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‘Spoil the party’: Back at full strength, Utes looking for fifth-straight NCAA ski title this weekend

Utah Utes skier Kaja Norbye competes in the ski slalom at the Utah Invitational at Spencer F. Eccles Olympic Mountain Center at the Utah Olympic Park in Park City, Utah, on Thursday, January 18, 2024.
Utah Utes skier Kaja Norbye competes in the ski slalom at the Utah Invitational at Spencer F. Eccles Olympic Mountain Center at the Utah Olympic Park in Park City, Utah, on Thursday, January 18, 2024. | Hunter Dyke

When you win four NCAA championships in a row, you tend to have a target on your back.

Heading into the 2024 NCAA ski championships this week, Utah director of skiing Fredrik Landstedt acknowledges that teams are vying to knock the Utes off of the mountaintop, and the pressure to win a fifth-straight title started even before the season began.

“I think the pressure is really in the preseason buildup. I mean, there’s definitely some pressure to stay on top and it gets harder and harder to stay on top.”

Utah ski coach Fredrik Landstedt

“I think the pressure is really in the preseason buildup. I mean, there’s definitely some pressure to stay on top and it gets harder and harder to stay on top,” Landstedt said. “So we really have to work even harder and work harder than any other team to try to stay ahead of them because they’re all chasing us and they’re all getting closer and closer. So we have to figure out ways to train harder or do things better to stay ahead.”

Though they’re the reigning champs, Landstedt’s Utes head into the NCAAs as a bit of an underdog after finishing second at the RMISA championships, third at the Denver Invitational, and third at the Colorado Invitational.

The Colorado Buffaloes, who will be skiing in their home state for the NCAA championships, won all three of those events and enter the title event as the favorite to win for the first time since 2015.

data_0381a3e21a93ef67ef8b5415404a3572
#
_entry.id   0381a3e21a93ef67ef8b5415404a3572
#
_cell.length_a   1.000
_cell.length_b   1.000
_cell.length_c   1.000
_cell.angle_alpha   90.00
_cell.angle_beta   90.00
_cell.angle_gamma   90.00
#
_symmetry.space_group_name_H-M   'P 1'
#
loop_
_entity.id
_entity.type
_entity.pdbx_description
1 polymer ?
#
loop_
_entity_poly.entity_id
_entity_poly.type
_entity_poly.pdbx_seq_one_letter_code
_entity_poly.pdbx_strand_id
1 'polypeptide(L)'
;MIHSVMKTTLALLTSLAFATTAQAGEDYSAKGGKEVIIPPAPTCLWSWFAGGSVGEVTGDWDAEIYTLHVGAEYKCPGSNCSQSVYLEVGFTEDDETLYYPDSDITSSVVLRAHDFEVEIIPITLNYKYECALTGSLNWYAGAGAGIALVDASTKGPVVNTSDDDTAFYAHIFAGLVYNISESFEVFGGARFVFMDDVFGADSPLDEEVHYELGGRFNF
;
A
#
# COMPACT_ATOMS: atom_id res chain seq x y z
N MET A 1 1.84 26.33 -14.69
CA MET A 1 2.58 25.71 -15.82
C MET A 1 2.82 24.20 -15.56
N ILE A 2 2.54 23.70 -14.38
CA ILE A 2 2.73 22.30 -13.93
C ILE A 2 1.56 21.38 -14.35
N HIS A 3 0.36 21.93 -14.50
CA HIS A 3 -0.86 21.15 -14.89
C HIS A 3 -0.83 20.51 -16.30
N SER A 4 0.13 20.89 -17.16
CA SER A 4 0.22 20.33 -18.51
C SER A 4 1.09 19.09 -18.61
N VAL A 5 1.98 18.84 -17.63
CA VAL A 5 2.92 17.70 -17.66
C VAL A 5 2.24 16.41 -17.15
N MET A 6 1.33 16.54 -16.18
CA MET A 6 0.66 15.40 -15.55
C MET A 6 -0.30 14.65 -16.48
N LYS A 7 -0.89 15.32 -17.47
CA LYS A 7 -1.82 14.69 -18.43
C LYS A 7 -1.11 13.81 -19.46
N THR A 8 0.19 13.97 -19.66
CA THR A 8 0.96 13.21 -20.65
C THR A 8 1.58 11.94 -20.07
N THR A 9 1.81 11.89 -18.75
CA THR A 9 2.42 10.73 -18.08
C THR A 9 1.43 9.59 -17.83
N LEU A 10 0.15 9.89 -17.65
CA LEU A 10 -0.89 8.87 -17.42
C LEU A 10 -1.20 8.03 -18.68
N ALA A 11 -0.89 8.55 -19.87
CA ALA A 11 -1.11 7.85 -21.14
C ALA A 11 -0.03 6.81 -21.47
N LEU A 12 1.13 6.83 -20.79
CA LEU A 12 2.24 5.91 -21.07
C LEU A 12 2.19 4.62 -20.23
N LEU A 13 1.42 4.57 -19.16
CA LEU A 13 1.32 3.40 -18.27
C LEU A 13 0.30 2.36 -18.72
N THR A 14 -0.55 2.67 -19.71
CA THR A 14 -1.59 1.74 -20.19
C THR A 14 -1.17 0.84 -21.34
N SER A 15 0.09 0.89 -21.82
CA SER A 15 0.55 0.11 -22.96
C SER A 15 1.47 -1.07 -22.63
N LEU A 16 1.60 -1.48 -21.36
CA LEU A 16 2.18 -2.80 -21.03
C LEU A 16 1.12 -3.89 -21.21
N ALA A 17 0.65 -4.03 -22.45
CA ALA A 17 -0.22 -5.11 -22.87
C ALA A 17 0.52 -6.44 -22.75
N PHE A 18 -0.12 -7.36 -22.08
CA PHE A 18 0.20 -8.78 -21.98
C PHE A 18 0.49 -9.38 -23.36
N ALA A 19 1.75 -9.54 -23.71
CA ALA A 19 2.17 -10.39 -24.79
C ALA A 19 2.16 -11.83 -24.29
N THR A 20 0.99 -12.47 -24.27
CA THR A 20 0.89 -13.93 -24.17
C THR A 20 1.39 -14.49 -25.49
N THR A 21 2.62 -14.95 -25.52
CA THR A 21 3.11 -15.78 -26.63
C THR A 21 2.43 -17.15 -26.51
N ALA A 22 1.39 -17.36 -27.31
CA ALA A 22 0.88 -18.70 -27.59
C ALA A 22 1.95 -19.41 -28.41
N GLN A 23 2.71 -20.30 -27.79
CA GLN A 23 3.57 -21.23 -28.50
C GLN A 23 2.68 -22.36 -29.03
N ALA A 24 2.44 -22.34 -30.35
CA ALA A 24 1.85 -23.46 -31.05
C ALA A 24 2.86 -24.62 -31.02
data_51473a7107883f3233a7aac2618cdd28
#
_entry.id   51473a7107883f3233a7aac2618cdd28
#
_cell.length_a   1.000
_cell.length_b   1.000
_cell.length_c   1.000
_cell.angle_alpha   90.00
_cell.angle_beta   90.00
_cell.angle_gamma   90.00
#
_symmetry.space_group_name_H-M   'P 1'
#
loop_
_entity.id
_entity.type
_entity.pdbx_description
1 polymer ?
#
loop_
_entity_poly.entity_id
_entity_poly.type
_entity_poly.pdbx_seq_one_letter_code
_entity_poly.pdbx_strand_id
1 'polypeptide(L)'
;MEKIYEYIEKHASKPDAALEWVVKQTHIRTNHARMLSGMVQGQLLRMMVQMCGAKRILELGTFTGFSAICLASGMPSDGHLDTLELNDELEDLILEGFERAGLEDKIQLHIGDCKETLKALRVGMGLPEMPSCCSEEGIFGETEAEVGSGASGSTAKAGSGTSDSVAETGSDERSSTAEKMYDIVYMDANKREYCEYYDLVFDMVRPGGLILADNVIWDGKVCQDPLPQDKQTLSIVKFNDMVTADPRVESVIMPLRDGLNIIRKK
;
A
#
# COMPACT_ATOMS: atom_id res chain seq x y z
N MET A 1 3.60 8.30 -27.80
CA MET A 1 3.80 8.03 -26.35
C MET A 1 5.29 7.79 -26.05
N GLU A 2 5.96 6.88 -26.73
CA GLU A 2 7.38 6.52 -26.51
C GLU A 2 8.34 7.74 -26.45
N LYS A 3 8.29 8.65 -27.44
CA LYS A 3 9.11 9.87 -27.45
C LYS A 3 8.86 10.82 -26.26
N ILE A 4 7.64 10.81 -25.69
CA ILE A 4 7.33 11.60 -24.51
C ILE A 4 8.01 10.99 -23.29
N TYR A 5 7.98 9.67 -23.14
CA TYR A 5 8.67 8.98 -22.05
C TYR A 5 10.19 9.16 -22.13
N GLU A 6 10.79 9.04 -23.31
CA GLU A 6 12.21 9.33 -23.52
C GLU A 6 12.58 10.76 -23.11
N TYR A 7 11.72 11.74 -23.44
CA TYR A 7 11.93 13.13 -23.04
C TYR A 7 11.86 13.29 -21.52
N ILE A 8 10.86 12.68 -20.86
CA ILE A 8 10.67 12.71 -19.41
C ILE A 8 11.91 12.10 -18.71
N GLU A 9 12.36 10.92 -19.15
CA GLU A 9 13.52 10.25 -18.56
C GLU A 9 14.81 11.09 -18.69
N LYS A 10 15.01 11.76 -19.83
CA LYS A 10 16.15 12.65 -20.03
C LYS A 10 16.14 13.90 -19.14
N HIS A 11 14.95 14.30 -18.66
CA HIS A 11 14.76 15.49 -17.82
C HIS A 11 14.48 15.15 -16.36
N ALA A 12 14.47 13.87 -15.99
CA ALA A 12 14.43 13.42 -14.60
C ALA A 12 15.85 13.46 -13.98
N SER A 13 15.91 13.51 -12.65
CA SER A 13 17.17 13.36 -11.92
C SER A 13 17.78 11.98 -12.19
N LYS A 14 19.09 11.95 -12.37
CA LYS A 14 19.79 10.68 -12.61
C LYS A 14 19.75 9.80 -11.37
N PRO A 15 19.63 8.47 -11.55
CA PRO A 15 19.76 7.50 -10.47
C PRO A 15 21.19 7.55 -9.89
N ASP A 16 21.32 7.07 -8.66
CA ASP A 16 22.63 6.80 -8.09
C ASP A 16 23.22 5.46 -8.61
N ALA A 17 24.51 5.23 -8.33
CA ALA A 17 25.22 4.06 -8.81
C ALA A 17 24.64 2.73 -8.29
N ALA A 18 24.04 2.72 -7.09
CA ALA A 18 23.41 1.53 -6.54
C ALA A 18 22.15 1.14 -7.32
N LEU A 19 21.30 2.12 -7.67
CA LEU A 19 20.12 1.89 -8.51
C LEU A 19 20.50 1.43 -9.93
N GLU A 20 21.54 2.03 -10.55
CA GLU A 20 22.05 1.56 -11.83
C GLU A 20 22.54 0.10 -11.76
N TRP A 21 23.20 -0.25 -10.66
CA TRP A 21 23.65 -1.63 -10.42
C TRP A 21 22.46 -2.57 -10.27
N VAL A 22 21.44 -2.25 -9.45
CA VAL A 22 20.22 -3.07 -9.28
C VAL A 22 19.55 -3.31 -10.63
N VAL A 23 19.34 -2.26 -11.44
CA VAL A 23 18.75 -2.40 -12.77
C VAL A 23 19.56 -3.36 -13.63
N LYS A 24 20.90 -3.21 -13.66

“When it comes down to the championship, I don’t think we have the pressure, really,” Landstedt said. “I mean this year, the pressure is all on CU because they’re hosting it and they’ve been winning the last three weeks including regional.”

The Utes had some difficult meets in February, in part because some of their best athletes were competing in February’s Ski World Cup and were unable to compete for the Utes. But with a complete roster for the NCAA championships, Utah feels good with where the team is at right now.

“I think we’ve timed it well this year,” junior Nordic skiier Joe Davies said. “I know in the past, sometimes it’s hard for athletes, the season is so long, it’s hard to maintain the shape all the way through. But this year I think we did a good job of everyone kind of being in good enough shape early on, but still not peaking too early. And now it seems like the past couple weeks we’ve all just been getting better and better results. And so hopefully that holds for one more week and we really time the peak well.”